Five Places To Anchor Yourself In Titanic History

“Titanic” 3D hit cinemas this week just in time to commemorate the 100-year anniversary of the ship’s fateful voyage. But the box office isn’t the only place you can pay tribute to the ship. Two new Titanic museums are opening up just in time to celebrate the ship’s anniversary, and there are many other places that are keeping the ship and its passengers’ legacy afloat. Below are some places where stories of the Titanic live on.

Titanic Museum Attraction
Branson, Missouri
You can’t miss the Titanic Museum Attraction in Branson, Missouri mostly because of its massive size and shape (even among all of Branson’s other over-the-top attractions). The exterior is designed to replicate the ocean liner, complete with an iceberg at the museum entrance. Inside, guests receive a “passenger boarding ticket” with the name and story of an actual Titanic passenger (the idea is to find out if you survived or perished through the course of your stay). The museum also has displays about what each class looked like, as well as plenty of authentic Titanic memorabilia including lifejackets, deck chairs and letters. The museum will hold a special musical tribute to the Titanic on Saturday, April 14, the 100th anniversary of the night the ship fatally struck an iceberg. Descendants of actual Titanic passengers are expected to attend and there will be a lighting of an eternal flame during the tribute. The attraction also has a sister museum in Pigeon Forge, Tennessee.Maritime Museum, Southampton
Southampton, England
The goal of this soon-to-be-debuted museum is to tell Southampton’s side of the Titanic story. One of England’s largest passenger ports, the Titanic left from Southampton on its maiden voyage and the city lost 500 residents when the ship sank. The museum will explore the lives of the working-class crew as well as the impact their tragedy had on families back home in Southampton. Visitors follow the careers of cooks, stewards and watchmen, and the tour culminates in a teary-eyed video featuring recordings from survivors.

Titanic Belfast
Belfast, Northern Ireland
Another newbie to the crop of museums is the Titanic Belfast Visitor Center opened last Saturday to celebrate the birthplace of the Titanic. The museum is located in the heart of Belfast on one of the slipways where the ship was built. Now the world’s largest museum dedicated to the Titanic, the $160-million center looks similar to the Sydney Opera House with four prows of the ship jutting out in different directions. The museum houses exhibits where visitors can learn about the construction of the ship as well as the rich story of Northern Ireland’s maritime heritage. At the time of writing, tickets were already sold out through April 16.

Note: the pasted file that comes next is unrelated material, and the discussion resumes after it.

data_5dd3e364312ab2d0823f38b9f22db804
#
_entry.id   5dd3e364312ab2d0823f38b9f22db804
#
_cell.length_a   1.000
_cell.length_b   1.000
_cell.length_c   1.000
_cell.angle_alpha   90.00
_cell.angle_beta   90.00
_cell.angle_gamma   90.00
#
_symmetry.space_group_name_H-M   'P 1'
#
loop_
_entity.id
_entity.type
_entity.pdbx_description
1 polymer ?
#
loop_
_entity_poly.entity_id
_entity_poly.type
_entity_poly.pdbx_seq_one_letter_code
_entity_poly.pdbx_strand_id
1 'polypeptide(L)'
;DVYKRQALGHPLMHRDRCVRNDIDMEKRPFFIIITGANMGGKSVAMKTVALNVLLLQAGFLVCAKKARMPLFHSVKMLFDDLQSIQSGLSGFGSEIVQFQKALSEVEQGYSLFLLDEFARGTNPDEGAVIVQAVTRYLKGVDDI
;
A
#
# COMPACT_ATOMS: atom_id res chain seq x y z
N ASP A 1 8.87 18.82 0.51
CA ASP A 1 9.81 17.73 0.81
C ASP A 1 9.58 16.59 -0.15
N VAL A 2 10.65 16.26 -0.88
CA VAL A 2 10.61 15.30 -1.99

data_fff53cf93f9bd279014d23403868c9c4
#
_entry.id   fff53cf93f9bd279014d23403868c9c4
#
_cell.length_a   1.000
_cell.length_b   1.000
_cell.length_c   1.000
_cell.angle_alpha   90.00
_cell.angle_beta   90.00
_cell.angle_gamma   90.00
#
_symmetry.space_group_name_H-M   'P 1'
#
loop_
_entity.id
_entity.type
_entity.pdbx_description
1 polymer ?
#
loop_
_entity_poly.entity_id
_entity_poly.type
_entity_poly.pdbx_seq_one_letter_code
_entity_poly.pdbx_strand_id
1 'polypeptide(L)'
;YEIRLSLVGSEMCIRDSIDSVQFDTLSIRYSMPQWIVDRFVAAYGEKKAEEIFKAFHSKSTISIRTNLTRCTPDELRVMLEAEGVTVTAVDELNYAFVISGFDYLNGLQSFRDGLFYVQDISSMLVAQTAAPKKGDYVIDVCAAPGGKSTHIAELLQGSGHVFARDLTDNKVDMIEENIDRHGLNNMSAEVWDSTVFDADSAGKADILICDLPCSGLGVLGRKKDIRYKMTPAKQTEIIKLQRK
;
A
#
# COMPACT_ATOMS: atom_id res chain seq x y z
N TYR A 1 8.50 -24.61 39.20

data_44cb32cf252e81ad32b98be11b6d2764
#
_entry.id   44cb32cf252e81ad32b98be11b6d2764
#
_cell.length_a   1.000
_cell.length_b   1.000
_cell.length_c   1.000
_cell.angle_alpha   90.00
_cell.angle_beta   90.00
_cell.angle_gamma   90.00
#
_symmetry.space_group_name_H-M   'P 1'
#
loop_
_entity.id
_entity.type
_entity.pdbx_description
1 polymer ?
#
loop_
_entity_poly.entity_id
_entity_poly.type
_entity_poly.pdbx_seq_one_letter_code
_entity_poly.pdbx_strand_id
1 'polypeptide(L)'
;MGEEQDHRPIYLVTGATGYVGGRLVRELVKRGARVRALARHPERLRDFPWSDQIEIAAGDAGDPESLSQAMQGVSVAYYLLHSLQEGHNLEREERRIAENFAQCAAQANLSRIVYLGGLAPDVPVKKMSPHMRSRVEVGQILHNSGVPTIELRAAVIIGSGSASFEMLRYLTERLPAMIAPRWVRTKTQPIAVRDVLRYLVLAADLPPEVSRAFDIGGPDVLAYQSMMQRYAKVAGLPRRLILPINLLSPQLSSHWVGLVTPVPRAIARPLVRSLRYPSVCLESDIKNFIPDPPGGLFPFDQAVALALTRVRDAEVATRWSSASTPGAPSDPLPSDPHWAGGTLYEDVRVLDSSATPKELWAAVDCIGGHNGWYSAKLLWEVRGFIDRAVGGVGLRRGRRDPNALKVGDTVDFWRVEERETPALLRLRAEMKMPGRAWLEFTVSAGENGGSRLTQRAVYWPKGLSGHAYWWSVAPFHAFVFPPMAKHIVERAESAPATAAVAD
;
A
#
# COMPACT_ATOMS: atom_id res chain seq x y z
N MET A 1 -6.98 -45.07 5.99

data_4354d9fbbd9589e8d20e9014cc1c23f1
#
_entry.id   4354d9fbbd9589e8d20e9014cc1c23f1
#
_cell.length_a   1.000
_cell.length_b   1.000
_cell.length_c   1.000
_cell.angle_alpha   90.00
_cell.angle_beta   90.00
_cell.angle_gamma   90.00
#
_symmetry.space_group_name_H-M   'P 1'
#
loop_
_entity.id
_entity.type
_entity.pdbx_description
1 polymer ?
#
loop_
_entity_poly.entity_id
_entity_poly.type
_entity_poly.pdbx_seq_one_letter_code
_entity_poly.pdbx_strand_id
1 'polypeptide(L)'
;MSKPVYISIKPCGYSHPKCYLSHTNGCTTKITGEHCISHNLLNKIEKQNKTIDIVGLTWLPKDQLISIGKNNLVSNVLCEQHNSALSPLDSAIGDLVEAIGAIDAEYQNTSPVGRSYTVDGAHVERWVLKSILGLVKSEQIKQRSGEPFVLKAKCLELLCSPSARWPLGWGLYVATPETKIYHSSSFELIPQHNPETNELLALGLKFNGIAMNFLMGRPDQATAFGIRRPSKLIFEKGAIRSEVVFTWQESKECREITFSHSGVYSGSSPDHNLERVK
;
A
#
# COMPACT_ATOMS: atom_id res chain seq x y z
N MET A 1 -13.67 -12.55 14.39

Titanic Historical Society Museum
Indian Orchard, Massachusetts
The oldest Titanic museum in the U.S. is the Titanic Historical Society Museum in Massachusetts. At the entrance of the museum visitors are greeted with a 9-foot model of the ship. Inside, Titanic fanatics will find artifacts from the ship and its passengers, many of which were donated by survivors. Highlights include the lifejacket of the wealthy John Jacob Astors, original blueprints of the ship, a rivet from the ship’s hull, a carved oak chair from the ship’s dining room and even the wireless message received by the Titanic that stated the location of the fatal iceberg (it never made it to the bridge of the ship).

The Jane Hotel
New York, New York
For a little slice of Titanic history that is closer to home for many of our readers, stop by the ballroom of the Jane Hotel. Known for small, ship cabin-esque rooms and discount prices, the hotel is actually anchored to the ship’s past. Back when it was known as the American Seaman’s Friend Society Sailors’ Home and Institute, the hotel put up surviving crew members after disaster struck. A private memorial was held in the hotel on April 19, 1912. Today it remains a respite for weary travelers. The hotel will be offering two signature cocktails that commemorate the Titanic anniversary in its ballroom: the Bourbon-based “Unsinkable Molly Brown,” in honor of the only woman to row a boat to safety after the tragedy, and the Champagne-based “ST-705,” named as such for the 705 passengers that survived.

Images (top to bottom) courtesy the Titanic Museum Attraction, Titanic Belfast and The Jane Hotel.

Is BKG the most charming airport ever?

Hectic. Annoying. Uncomfortable. These are just a few words that normally come to mind when talking about airports. An airport can be scenic (like Wyoming’s Jackson Hole) or design saavy (like Amsterdam’s Schiphol), but rarely do you ever land at an airport and immediately want to take pictures, let alone leave the place feeling charmed by it.

But that’s what’s different about the Branson Airport in Branson, Missouri. It’s unlike any airport I’ve ever been in. In most airports, travelers sit for hours in intolerably cramped chairs staring at computer screens or carpet stains. In Branson, there are plenty of picnic tables and oversized, comfy chairs to sit in and more country kitsch to look at than there are hours in the day. The entire place is outfitted like an Ozark outpost, which includes plenty of wood paneling, pine trees, rustic signs and exposed beams.Adding to the airport’s appeal it its simplicity. Don’t expect miles upon miles of corridors in this place, which is comparable in size to a Target shopping center. From the luggage conveyors to the car rental stand, every detail is reminiscent of a log cabin. Instead of a Hudson News, Bass Pro Shops operates a “General Store.” Replacing the usual McDonalds is a Famous Dave’s made to look like an old mill–complete with a water wheel on the side with koi swimming below. There’s even a one-seater airplane suspended overhead. Does is get more charming than that?